Last Updated on July 26, 2022 by Michelle Ball
By Michelle Ball, Sacramento California Expulsion, Special Education, sports/CIF, College, Education and School Attorney/Lawyer for Students since 1995
Oftentimes parents attend Individualized Education Program (IEP) meetings where a special education student is denied needed services. Sometimes parents hear reasons such as: “no funding,” or “we just don’t have the resources.”
Are these legal reasons to deny a student related services that will meet their unique needs? No! Not if the student needs the services to receive FAPE (Free and Appropriate Public Education).
Can You Trust IEP Team Denials?
The whole special education system can be very overwhelming for parents. Parents, unfortunately, often “trust” the student’s IEP team to guide them on what a student should or should not receive as far as special education services, placement, and education.
This may be a mistake if the denials are not based on the students needs and instead are based on money.
Money Alone Is Illegal Reason For FAPE Service Denial
Regardless of the financial problems school districts may have, they cannot deny special education services required for FAPE based on money alone. If a student requires a service (e.g. resource class, speech therapy, or a one-on-one aide) to receive FAPE and to meet their unique needs, the school district should provide the service.
Was a Student Assessment Provided First?
If a school wants to deny or limit services, they have to do so legitimately. In other words, a school should first do a thorough assessment to evaluate whether a student service is needed.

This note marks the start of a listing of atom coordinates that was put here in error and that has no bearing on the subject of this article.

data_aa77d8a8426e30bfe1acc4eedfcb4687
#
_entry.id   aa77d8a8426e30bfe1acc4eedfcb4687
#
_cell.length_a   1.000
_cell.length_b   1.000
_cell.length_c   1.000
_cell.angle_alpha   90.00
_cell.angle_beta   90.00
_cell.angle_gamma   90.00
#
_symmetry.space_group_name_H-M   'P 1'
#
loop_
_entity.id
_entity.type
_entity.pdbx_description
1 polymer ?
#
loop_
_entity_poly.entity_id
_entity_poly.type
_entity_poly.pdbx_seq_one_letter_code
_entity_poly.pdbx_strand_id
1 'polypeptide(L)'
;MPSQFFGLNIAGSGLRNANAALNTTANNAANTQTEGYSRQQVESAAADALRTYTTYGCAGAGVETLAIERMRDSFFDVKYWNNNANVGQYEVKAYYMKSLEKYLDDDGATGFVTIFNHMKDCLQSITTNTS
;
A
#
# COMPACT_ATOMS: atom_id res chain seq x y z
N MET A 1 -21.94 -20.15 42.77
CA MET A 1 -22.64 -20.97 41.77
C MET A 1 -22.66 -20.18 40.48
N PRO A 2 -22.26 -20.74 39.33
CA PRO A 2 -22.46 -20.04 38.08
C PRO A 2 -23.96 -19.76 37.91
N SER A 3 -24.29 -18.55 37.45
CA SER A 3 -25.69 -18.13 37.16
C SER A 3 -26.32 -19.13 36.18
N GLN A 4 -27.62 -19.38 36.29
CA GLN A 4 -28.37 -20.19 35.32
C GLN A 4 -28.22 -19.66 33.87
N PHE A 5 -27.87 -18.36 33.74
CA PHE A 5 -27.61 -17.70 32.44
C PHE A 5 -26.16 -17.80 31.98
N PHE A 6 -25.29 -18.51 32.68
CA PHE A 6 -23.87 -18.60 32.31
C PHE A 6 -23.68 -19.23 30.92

If the school assesses the student properly, they must take the recommendations of the assessor and implement them. Or, if the assessor states the student does not need a service, a decision to reduce or deny a service may not be based on money alone.
However, the problem is that many school districts, instead of assessing a student to find out their needs, may steer a parent away from assessment, or can just deny the request. Sometimes they say that “we can’t afford student speech and language therapy.” Sorry, that is not legitimate.
No Staff? Tough
If the school district does not have staff to provide a service such as speech and language therapy, and the special needs student requires that service, the school district still needs to meet the student’s needs some other way.
For example, the school district can pay a private speech therapist to deliver the speech and language therapy off site and can also pay for transportation to and from the speech therapy.
The school district can’t just say the student won’t receive the service as they don’t have the staff. If the student needs the service to meet their unique needs, it needs to be provided one way or another.
Recording IEP Meetings Can Prove Discrimination
This is one reason why recording IEP meetings is so crucial. Usually, school personnel won’t include in student’s IEP notes everything that is said at an IEP meeting, and likely would not write in “services denied based on lack of funding.”
Parents don’t have to rely on the IEP notes, and can document any illegal service denials simply by recording the student’s IEP meeting (with at least 24 hour advanced notice).
Then, when a school representative says “we don’t offer student speech and language due to lack of funding,” the parent has a record of it. Then, the parent can support a disability discrimination claim with the Office for Civil Rights or can raise the illegal denial basis in a state administrative hearing (aka due process hearing).
If a school is denying student special education services based on money alone, parents need to express that is an unacceptable reason and demand the student’s FAPE services be provided.
Special education student lawyer Michelle Ball assists with IEP meetings, services, enforcement of IEPs and other special education matters. As a Sacramento California attorney she may assist in Elk Grove, Auburn, Roseville, Stockton, Lodi, Marysville, Yuba City, Los Angeles, San Francisco, Fresno and many other locations.
[originally published January 31, 2012]